We will get to Brad Hand in two seconds, but if you’re just joining, a brief introduction! I’m doing a series entitled “Twelve Days of Free Agent Relief Pitchers,” in which I hope that people of all or no religions will feel welcomed, as long as they worship a fastball that averages 98 MPH (guess who?!).
I am ranking these pitchers, but I am not positing landing spots, because marriages between particular relief pitchers and teams are more difficult to project than with position players and starting pitchers. Everyone needs relief pitching; even teams that have it wouldn’t mind having more of it, if they could come by the right deal. And teams that need it may not address it with the most obvious fit. That said, I do outline who needs relief pitching most in my first piece.
Also, if you happen to not be familiar with any of the advanced metrics I mention, I have very brief explanations of them here.
On the first day of RPs, my true love gave to me: a Liam Hendriks in a pear tree.
On the second day of RPs, my true love gave to me: one…
I do regret that Brad Hand did not happen to fall upon the third day of RPs, for the obvious verbal resonance with ‘three French hens.’ Even ‘four calling Brads’ would have been fun, but Hand’s track record makes him the second-best reliever on the market, and I can’t mess with the rigorous intellectual integrity of this very, very serious ranking of free agent relief pitchers based upon a holiday song. (Note: the rigorous intellectual integrity in these articles is actually scant.)
And to prove it to you, here’s another metaphor. Brad Hand’s 2020 season was a foie gras truffle burger of excellence sandwiched between two pieces of less-than-awesome Melba toast. Through the first couple of weeks of the season, Hand was toting a 6.35 ERA, and his season concluded by blowing a one-run lead to the Yankees in the Wild Card series, dashing the team’s playoff hopes.
However, the 30-year-old lefty still notched 16 saves, the most in all of baseball, with the peripherals to back it up. Like Hendriks, his wOBA and xwOBA were at the top of the league—the top 2% and 4%, respectively. Not only does his 1.37 FIP actually outshine his 2.05 ERA for the year, this is the fourth straight year of this kind of excellence from Hand, in his time with the Indians and Padres. Since 2016, he has a 2.70 ERA and a 2.92 FIP. (Glossary here, if you need a refresher on any of these terms, or their significance.)
A Brad in the Hand Is Worth…
I knew I could work in an avian pun yet! Despite Hand’s excellent track record, cash-strapped Cleveland decided to decline his $10 million option. Of course, they had first placed him on waivers, clearly in the hopes that they wouldn’t have to pay him even the $1 million to release him. Since the Cleveland Baseball Team can churn out All-Star pitching and have James Karinchak waiting in the wings, the more puzzling event is that all other 29 teams decided to pass on a year of Hand.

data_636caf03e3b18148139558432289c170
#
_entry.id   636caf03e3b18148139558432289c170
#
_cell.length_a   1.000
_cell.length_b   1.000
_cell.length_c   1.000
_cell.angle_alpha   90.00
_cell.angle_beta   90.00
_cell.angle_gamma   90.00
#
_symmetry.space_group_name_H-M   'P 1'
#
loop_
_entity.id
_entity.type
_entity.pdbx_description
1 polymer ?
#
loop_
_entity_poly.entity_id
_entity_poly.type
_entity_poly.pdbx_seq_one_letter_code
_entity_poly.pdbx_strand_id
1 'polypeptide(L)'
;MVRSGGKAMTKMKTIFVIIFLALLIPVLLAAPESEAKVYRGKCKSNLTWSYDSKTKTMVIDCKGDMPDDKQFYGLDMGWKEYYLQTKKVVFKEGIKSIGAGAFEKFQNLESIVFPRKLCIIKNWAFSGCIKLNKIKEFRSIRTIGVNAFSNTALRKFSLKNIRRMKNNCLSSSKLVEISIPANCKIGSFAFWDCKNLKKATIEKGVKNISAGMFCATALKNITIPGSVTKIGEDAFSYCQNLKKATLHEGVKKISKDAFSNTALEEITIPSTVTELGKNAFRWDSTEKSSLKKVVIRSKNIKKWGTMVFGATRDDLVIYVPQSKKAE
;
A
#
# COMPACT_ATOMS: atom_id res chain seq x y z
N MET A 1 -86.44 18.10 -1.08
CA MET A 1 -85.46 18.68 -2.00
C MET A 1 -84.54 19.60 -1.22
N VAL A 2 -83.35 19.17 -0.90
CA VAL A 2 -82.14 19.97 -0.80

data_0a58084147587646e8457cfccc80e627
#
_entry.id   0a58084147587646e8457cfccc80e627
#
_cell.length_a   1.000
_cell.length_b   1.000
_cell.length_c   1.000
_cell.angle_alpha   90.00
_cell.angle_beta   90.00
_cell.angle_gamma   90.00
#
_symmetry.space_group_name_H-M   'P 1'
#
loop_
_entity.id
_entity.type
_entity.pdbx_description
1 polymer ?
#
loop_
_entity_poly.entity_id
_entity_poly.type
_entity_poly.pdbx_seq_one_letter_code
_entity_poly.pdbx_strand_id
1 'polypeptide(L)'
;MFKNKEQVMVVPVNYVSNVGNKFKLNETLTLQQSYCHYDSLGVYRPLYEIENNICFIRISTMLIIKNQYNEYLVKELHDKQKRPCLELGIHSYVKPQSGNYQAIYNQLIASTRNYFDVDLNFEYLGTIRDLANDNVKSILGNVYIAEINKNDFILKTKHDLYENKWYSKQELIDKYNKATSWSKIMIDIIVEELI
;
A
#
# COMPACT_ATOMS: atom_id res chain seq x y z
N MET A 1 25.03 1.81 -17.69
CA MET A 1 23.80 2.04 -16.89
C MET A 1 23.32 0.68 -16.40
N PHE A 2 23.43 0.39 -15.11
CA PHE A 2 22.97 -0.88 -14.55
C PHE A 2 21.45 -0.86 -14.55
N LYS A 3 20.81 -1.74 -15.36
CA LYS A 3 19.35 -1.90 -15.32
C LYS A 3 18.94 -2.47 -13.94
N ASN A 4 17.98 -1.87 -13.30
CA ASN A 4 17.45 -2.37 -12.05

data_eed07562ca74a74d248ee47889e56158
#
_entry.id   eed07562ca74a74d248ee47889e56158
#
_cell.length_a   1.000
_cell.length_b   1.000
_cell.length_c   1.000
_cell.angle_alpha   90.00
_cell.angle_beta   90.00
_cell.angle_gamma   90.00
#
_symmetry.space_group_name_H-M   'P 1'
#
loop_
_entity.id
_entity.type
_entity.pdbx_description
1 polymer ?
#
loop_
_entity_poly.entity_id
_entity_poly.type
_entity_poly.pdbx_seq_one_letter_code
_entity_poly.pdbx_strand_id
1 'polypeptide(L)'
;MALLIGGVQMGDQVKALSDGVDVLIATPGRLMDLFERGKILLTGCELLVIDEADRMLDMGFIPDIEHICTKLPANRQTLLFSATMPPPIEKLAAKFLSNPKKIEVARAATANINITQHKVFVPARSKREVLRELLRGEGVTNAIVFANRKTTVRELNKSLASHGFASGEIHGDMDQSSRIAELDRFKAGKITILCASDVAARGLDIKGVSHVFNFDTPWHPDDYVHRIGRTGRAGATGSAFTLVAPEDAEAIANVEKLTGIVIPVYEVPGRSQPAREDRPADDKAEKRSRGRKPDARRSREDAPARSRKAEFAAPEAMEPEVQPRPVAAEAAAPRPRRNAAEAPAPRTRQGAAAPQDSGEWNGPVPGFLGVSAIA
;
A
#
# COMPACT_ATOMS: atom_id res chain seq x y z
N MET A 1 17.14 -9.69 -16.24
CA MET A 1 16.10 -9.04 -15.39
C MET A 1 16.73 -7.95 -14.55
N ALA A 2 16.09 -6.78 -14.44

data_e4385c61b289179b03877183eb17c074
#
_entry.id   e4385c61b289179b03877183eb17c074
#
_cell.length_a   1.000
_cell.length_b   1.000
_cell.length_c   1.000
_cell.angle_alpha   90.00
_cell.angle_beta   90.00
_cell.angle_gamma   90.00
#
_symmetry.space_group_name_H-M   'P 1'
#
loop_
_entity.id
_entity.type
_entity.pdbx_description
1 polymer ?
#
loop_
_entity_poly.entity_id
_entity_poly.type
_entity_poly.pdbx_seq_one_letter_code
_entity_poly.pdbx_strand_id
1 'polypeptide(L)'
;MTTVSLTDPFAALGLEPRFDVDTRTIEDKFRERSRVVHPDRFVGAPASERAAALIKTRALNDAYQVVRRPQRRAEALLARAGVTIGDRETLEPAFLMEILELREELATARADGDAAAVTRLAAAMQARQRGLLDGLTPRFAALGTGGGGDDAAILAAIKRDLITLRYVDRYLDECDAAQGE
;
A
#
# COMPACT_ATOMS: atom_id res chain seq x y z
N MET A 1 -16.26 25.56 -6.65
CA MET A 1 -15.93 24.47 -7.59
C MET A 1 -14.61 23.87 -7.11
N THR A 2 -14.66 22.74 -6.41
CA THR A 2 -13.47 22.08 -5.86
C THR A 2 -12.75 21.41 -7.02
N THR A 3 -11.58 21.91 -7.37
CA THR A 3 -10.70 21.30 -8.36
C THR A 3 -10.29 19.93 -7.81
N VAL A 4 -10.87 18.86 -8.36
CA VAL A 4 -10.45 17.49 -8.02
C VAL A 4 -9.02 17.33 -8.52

This could be an indication of how depressed the free agent market is going to be, in both senses of the word, or it could be that teams didn’t want to engage in potential trade talks with Cleveland when Hand’s services might be obtained for just good old American cash. Or, teams could want to lock the closer up for two to three years, possibly at a lower average annual value (AAV).
The crowd at FanGraphs guesses $27.9 million for three years of Hand, which would put the number just below $10 million/year. This might have felt optimistic to me, initially, but the slowly-moving free agent has yielded some surprises, ie. four years and $40 million for James McCann. This may merely be attributable to Uncle Steve, however. Only time will tell.
…Two RPs in the Bush?
But with Hand, teams may be wary of a few things. 2020 represented the second straight year of declining velocity. His average fastball in 2018 was 94.1, per FanGraphs; this year, it was 91.8. He’s also down couple of strikeouts per inning, though a) maybe this was the Melba toast, and b) this still leaves him with an excellent 11.89 K/9, equal to his Padres years.
It’s helpful that, since 2017, the slider, and not the fastball, has functioned as Hand’s establishing pitch, thrown 50% of the time in 2020. However, it has also suffered a similar velocity decline, from 82 MPH in 2018 to 79.6 MPH. It seems reasonable to imagine that this might be what is impacting the Whiff% on the pitch, which was down to 38.6% from 42.6% last year. That’s good but not excellent for a slider; I calculate it to be around the 58th percentile out of 190 pitchers’ sliders from last year.
A small sample could be at play with a declining strikeout rate, but it seems rooted in a particular skills decline.
Moderately more concerning, both last year and this have seen a significant drop-off in his ground ball rate, from around 46% to around 26.5%. He barely threw his sinker in 2019 (3.5%), but hurling it more in 2020 (12.4%) didn’t budge the ground ball rate. And it’s easy to see why: since 2018, his sinker has lost nearly 5 inches of vertical movement, taking it from a pitch with 24% more vertical movement than the average two-seamer, to a league-average one.
But at only 30 years old, on the younger side in this pool of free-agent relievers, we can all still hope that Hand will be an excellent gift for the team that signs him. What are they going to do with two turtle doves, anyway? Randy Johnson long ago proved that baseball’s a dangerous environment for birds.
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